LEOs recently diagnosed with any type of seizure should have an initial evaluation with a neurologist. LEOs with seizures should have appropriate blood work, a brain MRI, and a sleep-deprived EEG unless there is no clear reason to do so (i.e., a type of provoked seizure with low risk of recurrence).
Any LEO cleared to full duty following a seizure leading to restrictions should have on-going monitoring, at least annually, for manifestations of any seizure activity or seizure triggers. LEOs who are on a medication regimen should have levels verified on a regular basis for those medications for which levels can be obtained and should be monitored for adverse effects. The LEO with a history of seizure should provide the police physician with copies of office notes and/or a medical report from his or her treating physician after each visit or change in medication (see Appendix B). The LEO with a seizure disorder should be evaluated by the police physician at least annually.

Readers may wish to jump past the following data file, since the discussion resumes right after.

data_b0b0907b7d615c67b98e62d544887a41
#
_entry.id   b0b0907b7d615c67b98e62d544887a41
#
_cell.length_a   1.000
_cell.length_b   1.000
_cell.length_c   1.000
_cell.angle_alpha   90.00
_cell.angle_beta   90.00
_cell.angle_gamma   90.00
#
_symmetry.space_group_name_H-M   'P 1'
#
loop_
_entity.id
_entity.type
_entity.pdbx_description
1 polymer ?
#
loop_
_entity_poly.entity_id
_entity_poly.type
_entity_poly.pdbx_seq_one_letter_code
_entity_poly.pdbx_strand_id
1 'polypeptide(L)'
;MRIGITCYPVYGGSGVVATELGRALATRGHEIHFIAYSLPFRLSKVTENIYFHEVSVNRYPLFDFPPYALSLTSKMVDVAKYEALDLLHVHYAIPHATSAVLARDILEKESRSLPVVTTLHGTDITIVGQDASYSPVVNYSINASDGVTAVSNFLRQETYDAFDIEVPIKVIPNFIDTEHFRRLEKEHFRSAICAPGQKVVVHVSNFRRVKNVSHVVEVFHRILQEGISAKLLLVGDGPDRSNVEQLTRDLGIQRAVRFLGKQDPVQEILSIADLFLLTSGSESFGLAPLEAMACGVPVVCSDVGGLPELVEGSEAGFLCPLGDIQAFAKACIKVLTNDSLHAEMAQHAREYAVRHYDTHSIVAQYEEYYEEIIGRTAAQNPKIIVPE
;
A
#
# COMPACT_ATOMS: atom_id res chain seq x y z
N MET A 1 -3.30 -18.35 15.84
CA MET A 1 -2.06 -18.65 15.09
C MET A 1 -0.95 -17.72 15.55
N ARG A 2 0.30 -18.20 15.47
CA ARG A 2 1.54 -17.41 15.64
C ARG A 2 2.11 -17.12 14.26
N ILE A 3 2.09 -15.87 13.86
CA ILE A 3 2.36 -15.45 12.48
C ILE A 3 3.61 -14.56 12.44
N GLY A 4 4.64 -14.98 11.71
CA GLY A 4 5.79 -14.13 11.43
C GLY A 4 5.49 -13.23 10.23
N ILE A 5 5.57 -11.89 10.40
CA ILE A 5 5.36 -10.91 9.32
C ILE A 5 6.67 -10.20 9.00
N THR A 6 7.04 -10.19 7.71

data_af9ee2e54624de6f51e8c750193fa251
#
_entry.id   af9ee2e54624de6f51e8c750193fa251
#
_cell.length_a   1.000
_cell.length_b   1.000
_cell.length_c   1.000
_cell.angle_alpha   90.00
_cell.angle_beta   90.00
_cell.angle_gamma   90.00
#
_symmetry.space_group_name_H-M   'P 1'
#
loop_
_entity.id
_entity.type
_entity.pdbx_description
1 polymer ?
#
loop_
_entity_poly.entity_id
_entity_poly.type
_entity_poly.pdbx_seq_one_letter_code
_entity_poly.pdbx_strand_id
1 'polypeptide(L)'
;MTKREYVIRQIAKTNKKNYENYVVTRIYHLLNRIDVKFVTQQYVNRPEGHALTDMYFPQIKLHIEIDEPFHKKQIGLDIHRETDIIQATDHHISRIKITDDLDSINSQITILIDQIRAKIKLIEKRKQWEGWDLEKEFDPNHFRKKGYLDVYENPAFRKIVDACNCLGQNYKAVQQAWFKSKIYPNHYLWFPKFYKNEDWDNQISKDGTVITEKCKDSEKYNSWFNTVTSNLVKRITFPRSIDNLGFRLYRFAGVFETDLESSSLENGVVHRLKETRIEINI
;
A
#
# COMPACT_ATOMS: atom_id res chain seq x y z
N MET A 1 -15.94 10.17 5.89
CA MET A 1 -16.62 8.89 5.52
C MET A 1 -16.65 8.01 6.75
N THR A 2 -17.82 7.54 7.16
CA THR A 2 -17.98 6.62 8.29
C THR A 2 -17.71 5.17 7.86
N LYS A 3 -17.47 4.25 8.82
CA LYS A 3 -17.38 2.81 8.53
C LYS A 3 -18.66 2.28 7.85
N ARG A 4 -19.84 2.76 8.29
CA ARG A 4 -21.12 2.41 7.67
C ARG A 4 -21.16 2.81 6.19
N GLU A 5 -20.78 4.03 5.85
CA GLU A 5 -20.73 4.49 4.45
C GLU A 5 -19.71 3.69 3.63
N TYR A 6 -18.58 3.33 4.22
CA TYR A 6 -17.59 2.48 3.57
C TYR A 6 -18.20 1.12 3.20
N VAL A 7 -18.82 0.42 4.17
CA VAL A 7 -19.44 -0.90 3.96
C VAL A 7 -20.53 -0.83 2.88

The LEO must immediately notify the police physician of any seizure activity, loss of consciousness, impaired cognition, or change in medical regimen. The police physician will decide whether restrictions are indicated. The LEO must seek medical attention and undergo diagnostic evaluation including anti-epileptic drug level determination (if applicable).